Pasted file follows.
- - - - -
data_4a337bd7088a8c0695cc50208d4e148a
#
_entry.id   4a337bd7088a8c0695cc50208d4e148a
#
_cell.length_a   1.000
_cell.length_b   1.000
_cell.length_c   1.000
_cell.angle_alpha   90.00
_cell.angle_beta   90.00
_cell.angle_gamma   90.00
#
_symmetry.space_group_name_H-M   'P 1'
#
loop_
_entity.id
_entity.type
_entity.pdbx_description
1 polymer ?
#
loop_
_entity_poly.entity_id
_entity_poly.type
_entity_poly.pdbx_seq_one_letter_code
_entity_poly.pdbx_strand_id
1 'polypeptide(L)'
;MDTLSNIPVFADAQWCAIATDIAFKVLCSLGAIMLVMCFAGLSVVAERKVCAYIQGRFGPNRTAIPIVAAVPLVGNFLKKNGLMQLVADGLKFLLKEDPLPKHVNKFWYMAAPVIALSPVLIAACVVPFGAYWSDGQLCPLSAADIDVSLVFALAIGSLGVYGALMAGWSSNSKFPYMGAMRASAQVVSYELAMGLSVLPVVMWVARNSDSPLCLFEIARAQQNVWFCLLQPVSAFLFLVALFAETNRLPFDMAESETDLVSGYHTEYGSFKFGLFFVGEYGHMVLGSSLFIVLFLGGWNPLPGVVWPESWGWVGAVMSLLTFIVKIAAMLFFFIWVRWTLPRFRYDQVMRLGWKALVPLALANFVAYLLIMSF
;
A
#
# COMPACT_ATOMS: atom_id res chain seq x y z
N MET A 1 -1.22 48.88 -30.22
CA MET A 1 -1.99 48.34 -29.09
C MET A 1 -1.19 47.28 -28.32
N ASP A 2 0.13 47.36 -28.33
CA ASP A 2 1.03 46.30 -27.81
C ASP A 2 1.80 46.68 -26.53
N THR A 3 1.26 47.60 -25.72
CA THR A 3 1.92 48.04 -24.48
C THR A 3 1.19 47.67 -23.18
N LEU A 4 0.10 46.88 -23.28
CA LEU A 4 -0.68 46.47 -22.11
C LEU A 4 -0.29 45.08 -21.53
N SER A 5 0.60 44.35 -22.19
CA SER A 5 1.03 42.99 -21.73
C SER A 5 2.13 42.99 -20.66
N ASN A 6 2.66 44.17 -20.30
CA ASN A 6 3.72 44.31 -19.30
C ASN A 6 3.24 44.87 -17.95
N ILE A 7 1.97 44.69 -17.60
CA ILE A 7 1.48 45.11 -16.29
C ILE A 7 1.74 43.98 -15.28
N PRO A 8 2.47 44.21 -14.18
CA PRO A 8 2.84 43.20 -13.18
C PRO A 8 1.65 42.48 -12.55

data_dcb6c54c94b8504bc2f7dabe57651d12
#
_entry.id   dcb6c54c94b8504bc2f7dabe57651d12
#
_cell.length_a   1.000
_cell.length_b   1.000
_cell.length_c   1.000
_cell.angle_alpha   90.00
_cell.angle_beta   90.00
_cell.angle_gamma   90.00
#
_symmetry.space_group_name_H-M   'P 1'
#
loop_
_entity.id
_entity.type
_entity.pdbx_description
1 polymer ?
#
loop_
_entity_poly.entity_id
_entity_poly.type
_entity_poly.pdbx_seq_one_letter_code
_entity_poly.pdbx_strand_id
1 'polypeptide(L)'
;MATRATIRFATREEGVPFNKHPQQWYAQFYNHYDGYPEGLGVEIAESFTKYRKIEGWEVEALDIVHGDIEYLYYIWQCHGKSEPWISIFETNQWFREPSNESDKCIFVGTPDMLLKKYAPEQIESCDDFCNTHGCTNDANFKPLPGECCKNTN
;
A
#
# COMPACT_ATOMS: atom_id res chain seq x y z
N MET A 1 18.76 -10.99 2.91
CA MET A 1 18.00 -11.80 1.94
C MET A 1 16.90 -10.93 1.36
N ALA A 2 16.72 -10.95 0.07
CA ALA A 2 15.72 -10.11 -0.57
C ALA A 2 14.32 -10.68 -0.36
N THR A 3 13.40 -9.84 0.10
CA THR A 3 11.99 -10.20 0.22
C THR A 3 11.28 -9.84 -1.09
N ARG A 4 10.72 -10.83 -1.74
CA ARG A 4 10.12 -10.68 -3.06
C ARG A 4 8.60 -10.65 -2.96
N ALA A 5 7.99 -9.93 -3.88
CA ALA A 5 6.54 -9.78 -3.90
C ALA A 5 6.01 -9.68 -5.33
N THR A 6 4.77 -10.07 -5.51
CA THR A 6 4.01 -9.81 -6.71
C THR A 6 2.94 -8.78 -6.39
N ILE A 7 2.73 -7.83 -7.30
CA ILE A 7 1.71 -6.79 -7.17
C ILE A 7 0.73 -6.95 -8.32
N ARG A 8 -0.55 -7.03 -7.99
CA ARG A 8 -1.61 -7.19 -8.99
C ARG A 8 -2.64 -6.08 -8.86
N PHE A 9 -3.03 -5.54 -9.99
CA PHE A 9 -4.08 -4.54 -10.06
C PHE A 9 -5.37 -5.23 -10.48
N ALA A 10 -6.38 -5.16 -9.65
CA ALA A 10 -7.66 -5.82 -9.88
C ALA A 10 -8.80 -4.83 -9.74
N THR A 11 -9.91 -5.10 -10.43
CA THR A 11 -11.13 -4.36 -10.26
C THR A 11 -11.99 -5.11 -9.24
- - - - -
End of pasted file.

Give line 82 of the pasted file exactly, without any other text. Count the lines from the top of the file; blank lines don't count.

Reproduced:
A